1. re: QueenB

                                            That makes two of us. My bottle sits in the top tray of the refrigerator and mocks me every time I open the door.

                                            The first time I used it, I put a few drops in scrambled eggs for a family brunch and my wife sent me to my room and the second time I put some in mashed potatoes in such a miniscule portion you could hardly taste it.

                                        3. surprised to see i'm the 1st to say drizzled sparingly on mushroom soup--either creamy or broth-based. had it on a rich breafast scramble with bacon and spinach. . . maybe a bit much but good in small quantities

                                          1. I use it in a vinagrette for a salad with shaved mushrooms (baby bella best) or shave fennel and argula. Yum. Also, I always add it to my scrambled eggs.

                                            1. I had this really great dish the other night at a restaurant. It was seared duck over mushroom risotto, and there was definitely truffle oil in the risotto. All the flavors were very deep and paired wonderfully together.

                                              1. Arthur Schwartz, aka The Food Maven, writes that almost all Truffle oil sold in the US is made from CHEMICALS !! Labels are marked "truffle aroma" . That truffle aroma is a chemical. Arthur has a great website with lots of recipes from his columns and his books. Great reading.

                                                Only the truffle oil made from peelings or shavings are worth using, according to The Maven.

                                                http://www.arthurschwartz.com/

                                                1. a couple truffle oil threads I found helpful, about brands and uses
                                                  http://www.chowhound.com/topics/289971
                                                  http://www.chowhound.com/topics/337531

                                                  Since people are not bringing me the good stuff from Italia every day, I make do with what I can get . . . def. one of those things that either rings your bell or not, Scag

                                                  use it on mushroom (or other vegetal) pasta dishes, and as an extra flavor in panade (search Home Cooking for a lot on that and Zuni Cafe Cookbook

                                                  )

                                                  i was thinking it could make for great homemade croutons . . .

                                                  1. This recipe is one of my favorites - from Delmonico Steak House in Las Vegas - totally addictive, Emeril's Truffle Parmesean Potato Chips.

                                                    http://www.foodnetwork.com/food/recip...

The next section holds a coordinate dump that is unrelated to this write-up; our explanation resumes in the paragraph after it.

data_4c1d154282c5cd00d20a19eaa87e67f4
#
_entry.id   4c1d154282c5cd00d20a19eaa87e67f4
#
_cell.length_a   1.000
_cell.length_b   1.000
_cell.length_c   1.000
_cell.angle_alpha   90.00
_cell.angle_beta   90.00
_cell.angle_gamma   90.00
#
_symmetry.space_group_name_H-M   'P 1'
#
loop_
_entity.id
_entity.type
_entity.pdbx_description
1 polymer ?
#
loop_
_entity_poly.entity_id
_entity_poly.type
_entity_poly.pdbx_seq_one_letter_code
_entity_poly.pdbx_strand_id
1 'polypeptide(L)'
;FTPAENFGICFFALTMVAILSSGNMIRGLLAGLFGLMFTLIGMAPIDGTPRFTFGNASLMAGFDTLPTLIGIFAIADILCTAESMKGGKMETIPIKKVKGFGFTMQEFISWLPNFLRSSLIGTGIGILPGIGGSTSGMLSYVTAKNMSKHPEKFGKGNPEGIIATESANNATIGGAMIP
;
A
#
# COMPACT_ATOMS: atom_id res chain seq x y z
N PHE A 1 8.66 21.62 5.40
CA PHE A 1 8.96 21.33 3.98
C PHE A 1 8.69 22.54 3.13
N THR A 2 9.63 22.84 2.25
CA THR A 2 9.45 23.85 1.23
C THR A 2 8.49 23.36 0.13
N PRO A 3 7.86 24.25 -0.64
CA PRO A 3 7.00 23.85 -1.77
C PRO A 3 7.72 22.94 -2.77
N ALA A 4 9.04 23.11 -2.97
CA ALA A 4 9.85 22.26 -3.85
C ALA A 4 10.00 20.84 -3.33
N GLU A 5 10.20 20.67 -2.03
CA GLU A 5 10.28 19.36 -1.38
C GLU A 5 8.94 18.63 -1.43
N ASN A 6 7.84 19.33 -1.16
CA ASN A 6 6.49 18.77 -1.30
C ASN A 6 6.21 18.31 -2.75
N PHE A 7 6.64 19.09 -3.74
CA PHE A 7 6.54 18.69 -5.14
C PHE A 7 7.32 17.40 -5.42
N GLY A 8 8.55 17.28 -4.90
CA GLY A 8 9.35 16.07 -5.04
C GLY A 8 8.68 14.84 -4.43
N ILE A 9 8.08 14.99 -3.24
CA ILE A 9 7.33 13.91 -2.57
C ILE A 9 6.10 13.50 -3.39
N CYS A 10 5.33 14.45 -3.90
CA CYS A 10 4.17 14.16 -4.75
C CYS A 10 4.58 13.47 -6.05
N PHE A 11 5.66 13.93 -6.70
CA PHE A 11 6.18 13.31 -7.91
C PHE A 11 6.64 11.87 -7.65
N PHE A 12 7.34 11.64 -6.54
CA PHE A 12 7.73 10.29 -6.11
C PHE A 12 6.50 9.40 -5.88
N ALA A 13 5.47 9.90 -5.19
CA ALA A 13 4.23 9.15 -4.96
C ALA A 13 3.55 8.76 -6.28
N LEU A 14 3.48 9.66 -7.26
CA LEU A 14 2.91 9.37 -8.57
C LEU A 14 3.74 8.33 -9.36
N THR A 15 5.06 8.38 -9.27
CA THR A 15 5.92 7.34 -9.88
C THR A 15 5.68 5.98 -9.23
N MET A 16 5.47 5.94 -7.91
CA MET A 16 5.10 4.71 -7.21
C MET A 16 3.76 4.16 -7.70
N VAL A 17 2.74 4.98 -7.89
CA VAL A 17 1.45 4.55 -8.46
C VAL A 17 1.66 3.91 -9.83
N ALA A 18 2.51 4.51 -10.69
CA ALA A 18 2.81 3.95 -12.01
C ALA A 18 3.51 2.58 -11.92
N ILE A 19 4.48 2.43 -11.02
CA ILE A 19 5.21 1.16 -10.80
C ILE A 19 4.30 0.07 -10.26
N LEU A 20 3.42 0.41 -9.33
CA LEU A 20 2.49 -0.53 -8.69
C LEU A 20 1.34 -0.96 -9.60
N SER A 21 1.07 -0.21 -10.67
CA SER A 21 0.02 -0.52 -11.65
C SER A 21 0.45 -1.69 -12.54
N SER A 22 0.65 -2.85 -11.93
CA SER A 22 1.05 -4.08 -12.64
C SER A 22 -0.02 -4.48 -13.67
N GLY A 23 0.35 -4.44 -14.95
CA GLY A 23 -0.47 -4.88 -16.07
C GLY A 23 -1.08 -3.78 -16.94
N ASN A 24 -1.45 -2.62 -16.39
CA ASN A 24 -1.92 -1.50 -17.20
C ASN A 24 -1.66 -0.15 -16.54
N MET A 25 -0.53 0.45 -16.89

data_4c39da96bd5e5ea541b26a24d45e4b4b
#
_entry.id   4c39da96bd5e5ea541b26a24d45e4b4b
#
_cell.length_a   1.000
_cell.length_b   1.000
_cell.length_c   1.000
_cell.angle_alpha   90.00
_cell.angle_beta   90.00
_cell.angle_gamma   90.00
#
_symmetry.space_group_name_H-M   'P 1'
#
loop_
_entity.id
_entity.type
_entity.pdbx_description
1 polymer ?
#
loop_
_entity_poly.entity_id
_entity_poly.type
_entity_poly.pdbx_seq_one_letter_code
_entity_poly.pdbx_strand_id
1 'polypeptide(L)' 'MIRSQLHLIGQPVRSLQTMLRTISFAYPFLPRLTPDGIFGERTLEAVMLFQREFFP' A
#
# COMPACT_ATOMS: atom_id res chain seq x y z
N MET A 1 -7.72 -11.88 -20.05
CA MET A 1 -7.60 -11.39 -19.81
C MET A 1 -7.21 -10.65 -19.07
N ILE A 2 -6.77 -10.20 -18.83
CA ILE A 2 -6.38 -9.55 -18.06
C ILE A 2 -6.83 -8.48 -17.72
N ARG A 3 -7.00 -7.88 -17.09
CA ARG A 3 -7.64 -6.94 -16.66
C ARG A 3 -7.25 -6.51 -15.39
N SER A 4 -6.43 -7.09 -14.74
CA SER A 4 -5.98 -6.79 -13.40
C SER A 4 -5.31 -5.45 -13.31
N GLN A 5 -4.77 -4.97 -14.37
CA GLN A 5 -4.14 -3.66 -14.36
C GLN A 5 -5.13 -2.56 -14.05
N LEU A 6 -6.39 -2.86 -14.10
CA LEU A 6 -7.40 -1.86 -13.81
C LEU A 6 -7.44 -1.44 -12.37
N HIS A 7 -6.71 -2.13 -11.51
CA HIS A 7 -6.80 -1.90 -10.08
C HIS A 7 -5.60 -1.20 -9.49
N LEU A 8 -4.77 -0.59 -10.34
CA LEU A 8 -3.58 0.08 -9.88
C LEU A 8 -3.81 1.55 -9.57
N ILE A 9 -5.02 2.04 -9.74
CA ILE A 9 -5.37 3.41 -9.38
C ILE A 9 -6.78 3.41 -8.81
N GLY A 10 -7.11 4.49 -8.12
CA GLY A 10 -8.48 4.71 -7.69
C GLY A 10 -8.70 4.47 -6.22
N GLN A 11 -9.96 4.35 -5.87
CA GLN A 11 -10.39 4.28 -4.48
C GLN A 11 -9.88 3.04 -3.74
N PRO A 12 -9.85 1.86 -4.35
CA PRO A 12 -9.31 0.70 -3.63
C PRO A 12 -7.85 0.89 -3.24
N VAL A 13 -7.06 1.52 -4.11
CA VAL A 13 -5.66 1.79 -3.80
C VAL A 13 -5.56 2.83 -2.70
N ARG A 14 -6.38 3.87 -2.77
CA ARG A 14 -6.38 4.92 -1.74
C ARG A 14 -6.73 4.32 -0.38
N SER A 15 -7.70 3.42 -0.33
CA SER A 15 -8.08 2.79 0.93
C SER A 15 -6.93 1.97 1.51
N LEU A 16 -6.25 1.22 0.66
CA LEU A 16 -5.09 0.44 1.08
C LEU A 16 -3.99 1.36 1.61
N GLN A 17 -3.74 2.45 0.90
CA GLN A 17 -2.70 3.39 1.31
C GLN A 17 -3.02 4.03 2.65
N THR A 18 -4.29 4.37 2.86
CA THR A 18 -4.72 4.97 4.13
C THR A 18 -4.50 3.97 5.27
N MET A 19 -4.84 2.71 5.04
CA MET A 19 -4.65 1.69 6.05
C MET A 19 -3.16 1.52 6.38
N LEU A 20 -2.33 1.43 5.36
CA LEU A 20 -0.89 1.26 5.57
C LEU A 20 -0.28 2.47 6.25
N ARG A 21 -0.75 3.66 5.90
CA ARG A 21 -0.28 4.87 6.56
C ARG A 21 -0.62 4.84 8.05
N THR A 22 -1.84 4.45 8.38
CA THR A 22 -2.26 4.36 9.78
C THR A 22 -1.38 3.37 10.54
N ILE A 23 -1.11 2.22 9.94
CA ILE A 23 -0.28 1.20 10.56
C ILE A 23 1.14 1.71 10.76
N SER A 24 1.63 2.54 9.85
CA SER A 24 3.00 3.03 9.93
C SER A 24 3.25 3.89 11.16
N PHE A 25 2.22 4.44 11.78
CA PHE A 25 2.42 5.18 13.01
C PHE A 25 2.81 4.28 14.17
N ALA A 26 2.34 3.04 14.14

1. The point Arthur Scwartz, The Food Maven, was making is that in almost all so called Truffle Oil, the Truffle flavour comes not from real Truffles, but from a chemical called "Truffle Aroma". If you see that phrase on the label, do not buy it. You are just paying a premium price for oil plus the chemical; no expensive real Truffle has ever been near the bottle.

                                                      1 Reply
                                                      1. re: Fleur

                                                        you were perfectly clear the first time

                                                        Despite what Schwartz has to say, truffle oil from TJs (for $10, never saw an actual truffle) is a very pleasant ingredient.

                                                      2. For any true Truffle lovers out there, you have to try Boschetto al Tartufo Bianchetto from Igourmet.com. Its a blend of sheep’s and cow’s milk with white truffle shavings throughout. Its WONDERFUL!

                                                        2 Replies
                                                        1. re: Suzie

                                                          Just bought a Brentine truffle pecorino which I'd never had before -- I grilled a bone-in ribeye, sliced thin, over arugula with some of the pecorino shaved over top. Pretty tasty . . .

                                                          1. re: pittsburgher

                                                            Ohhhhh, that sounds goooood! I will have to look for that pecorino!

                                                        2. There's an interesting discussion of truffle oil at http://dinersjournal.blogs.nytimes.co... .

                                                          1. has anyone every used truffle paste - white or black?

                                                            1. I use truffle oil when making shrimp scampi. over pasta... Also it's wonderful in risotto's..

                                                              1. I like it as an addition to honey to making meatballs (as opposed to using an egg as a thickening/binding agent).